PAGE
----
Bullish Hoopla in Housing Is Driven by Bogus Inventory Reports

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I have written about the housing quagmire from different angles, and there hasn’t been a heck of a lot of good news. However, there have been spurts in home prices propagated by the media with enormous hoopla that later turned out to have been sucker rallies, with prices hitting new multi-year lows after each one—the last new low, as measured by the Case-Shiller Home Price Index, was set earlier this year.

Recently, there has been another wave of media hoopla about housing being on the upturn, including reports of bidding wars! Just like the good ol’ times. Alas, this “bullish” news on housing, ballyhooed with such passion, sounds much like the “bullish” news during the prior sucker rallies—because something is off key. For an excellent analysis of this issue, read Yves Smith’s article:

RealtyTrac, CoreLogic Confirm Housing Bear Thesis: 85-90% of REO Being Held Off Market, Meaning “Tight” Inventories Are Bogus

We’ve been mystified with the housing bull argument that things really are getting better. While real estate is always and ever local, and some markets may indeed be on the upswing, there are ample reasons to doubt the idea that an overall housing recovery is in. For instance, the recent FHFA inspector general report stated:

Further, general distress in the housing sector will likely continue to result in elevated REO inventories. For example, the Enterprises’ financial data indicate that, as of the end of 2011, more than 1.1 million mortgages held or guaranteed by the Enterprises were “seriously delinquent,” i.e., were 90 or more days past due. At that time, the volume of seriously delinquent mortgages was more than six times the size of the Enterprises’ REO inventories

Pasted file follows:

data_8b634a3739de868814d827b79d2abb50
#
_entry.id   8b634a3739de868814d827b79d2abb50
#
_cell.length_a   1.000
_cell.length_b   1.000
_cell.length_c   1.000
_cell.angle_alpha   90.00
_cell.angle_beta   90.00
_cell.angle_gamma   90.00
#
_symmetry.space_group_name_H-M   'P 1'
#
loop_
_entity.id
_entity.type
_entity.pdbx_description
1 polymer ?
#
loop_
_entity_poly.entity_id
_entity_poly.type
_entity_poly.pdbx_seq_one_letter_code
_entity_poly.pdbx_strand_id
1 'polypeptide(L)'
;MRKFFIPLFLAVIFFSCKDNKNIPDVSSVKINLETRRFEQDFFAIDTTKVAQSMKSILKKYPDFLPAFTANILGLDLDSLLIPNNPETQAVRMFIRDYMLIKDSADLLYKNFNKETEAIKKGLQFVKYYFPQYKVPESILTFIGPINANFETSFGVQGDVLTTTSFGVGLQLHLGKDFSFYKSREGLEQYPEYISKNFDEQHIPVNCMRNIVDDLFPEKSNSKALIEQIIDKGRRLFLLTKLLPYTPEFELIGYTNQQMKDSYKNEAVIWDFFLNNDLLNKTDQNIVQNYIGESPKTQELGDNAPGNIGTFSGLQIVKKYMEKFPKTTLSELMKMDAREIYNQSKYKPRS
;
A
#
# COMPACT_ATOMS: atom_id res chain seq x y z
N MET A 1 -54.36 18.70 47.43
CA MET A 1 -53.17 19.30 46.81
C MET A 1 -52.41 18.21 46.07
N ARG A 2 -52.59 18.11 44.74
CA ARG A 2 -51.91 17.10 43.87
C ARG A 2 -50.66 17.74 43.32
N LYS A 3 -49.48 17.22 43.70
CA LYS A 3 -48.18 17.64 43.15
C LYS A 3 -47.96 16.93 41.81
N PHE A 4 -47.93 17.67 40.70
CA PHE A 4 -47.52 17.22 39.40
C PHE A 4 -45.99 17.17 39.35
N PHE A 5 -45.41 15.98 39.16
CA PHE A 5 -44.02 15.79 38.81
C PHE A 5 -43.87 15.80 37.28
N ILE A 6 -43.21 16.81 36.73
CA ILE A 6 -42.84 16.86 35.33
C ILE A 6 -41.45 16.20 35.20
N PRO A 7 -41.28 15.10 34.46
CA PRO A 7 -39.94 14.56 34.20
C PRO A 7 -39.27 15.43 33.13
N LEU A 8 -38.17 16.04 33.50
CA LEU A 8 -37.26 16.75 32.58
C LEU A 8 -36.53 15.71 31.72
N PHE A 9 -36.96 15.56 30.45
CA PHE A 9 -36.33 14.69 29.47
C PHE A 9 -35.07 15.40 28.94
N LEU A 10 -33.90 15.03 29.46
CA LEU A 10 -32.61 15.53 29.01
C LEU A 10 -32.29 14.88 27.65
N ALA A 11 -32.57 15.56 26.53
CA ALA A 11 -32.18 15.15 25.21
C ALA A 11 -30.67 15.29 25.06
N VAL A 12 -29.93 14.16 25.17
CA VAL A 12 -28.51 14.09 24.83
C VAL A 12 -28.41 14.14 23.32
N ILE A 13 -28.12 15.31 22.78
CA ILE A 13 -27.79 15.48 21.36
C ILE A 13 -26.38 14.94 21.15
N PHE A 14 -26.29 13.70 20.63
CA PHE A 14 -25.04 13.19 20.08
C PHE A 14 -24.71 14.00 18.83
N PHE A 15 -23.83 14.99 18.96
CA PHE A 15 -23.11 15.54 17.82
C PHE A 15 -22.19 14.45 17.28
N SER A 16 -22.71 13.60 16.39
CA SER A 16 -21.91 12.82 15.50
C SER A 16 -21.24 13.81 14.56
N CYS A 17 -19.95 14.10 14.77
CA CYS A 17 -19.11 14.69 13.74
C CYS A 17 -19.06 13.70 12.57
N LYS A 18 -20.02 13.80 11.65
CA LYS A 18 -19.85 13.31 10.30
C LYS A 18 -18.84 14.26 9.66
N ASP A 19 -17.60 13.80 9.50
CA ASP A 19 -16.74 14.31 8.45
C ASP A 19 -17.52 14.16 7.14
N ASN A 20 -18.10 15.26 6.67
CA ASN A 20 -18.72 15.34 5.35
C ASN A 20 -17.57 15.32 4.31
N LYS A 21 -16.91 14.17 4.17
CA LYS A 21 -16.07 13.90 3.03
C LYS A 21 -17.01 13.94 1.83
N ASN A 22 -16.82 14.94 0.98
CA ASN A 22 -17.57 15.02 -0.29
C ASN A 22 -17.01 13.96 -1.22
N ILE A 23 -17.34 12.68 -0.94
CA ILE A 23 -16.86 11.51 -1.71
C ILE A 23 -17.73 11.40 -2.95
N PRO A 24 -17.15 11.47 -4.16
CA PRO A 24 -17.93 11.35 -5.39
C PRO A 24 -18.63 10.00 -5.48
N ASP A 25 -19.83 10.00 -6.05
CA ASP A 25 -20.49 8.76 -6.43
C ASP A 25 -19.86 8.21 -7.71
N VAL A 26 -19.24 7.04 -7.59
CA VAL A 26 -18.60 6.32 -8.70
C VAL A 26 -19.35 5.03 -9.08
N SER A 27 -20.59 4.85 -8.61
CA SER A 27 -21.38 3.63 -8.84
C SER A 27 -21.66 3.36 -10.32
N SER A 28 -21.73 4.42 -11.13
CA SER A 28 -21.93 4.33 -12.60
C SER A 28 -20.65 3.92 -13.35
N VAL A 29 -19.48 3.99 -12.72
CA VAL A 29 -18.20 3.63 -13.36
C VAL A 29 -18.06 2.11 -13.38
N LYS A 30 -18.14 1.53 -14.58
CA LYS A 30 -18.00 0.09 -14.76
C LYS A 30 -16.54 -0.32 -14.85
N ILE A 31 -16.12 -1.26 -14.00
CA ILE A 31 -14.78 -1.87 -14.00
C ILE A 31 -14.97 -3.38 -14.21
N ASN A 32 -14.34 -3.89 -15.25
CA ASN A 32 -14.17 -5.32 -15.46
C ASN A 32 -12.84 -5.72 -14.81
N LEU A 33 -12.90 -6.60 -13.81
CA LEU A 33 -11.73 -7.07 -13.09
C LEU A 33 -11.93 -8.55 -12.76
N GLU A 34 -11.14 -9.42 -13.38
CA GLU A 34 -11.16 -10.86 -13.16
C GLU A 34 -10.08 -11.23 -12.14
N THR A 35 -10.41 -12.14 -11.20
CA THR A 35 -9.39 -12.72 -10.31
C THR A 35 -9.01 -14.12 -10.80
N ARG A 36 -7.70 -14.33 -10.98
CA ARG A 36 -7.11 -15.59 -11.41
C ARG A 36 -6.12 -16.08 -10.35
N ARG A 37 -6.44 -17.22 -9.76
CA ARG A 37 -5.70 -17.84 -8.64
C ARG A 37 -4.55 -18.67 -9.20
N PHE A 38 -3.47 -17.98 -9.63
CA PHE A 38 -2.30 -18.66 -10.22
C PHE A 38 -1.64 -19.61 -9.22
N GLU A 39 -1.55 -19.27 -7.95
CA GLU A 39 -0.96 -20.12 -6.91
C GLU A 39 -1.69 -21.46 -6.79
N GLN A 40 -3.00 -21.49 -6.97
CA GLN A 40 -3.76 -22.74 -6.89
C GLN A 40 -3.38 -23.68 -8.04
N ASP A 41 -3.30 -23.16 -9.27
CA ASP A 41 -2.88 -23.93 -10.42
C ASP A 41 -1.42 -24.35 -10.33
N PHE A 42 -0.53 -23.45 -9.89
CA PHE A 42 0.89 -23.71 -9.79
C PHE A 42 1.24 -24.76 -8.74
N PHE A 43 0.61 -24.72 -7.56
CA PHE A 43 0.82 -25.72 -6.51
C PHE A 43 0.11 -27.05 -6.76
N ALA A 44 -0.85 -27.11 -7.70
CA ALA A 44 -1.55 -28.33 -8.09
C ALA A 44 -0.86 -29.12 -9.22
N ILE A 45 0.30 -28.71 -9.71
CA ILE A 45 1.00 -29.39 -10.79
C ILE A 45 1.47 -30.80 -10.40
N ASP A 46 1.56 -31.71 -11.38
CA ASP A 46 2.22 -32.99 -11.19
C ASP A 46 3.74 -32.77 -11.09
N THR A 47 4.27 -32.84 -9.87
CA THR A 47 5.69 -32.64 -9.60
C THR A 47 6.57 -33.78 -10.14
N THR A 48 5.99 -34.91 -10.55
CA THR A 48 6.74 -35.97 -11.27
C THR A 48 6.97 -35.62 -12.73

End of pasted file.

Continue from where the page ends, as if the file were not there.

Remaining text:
Reader MBS Guy noted:

My rough calculation of their REO and delinquency numbers would indicate that they will have about 300,000 new REOs (acquisitions, in their parlance) per year for the next three years, assuming their isn’t a surge in new defaulters from their portfolio (ie – just using the loans currently seriously delinquent). They also report 179,000 properties currently in REO (end of 2011).

If they maintain their 2011 rate of REO dispositions at 353,000, the pipeline would be largely cleared in about 3 years. If they are able to increase the pace a bit, perhaps the inventory clears in 2-2.5 years.

Either way, it is very likely that about 1 million REO properties will be disposed of by the GSEs over the next 2-3 years. Over the last 3 years, they have disposed of about 833,216 REOs.

What will the impact on home prices be in the rate of REO disposition in the next 3 years matches or exceeds the rate of disposition of the last 3 years? I’d expect that it will be pretty negative.

Remember, that’s ONLY Fannie and Freddie mortgages. Recall that 1.1 million figure, serious delinquencies in their portfolios. Top housing analyst Laurie Goodman puts the total across the market at 2.8 million.

So why are we seeing so much housing cheerleading? One big “proof” is that housing inventories are supposedly shrinking. If you recall the classic supply/demand chart, if a price is higher than the market price, you expect to see big inventories somewhere. Conversely, if inventories are falling below a “normal” level (there are always some buffers in a system), that’s a sign of strengthening demand. Read the rest….

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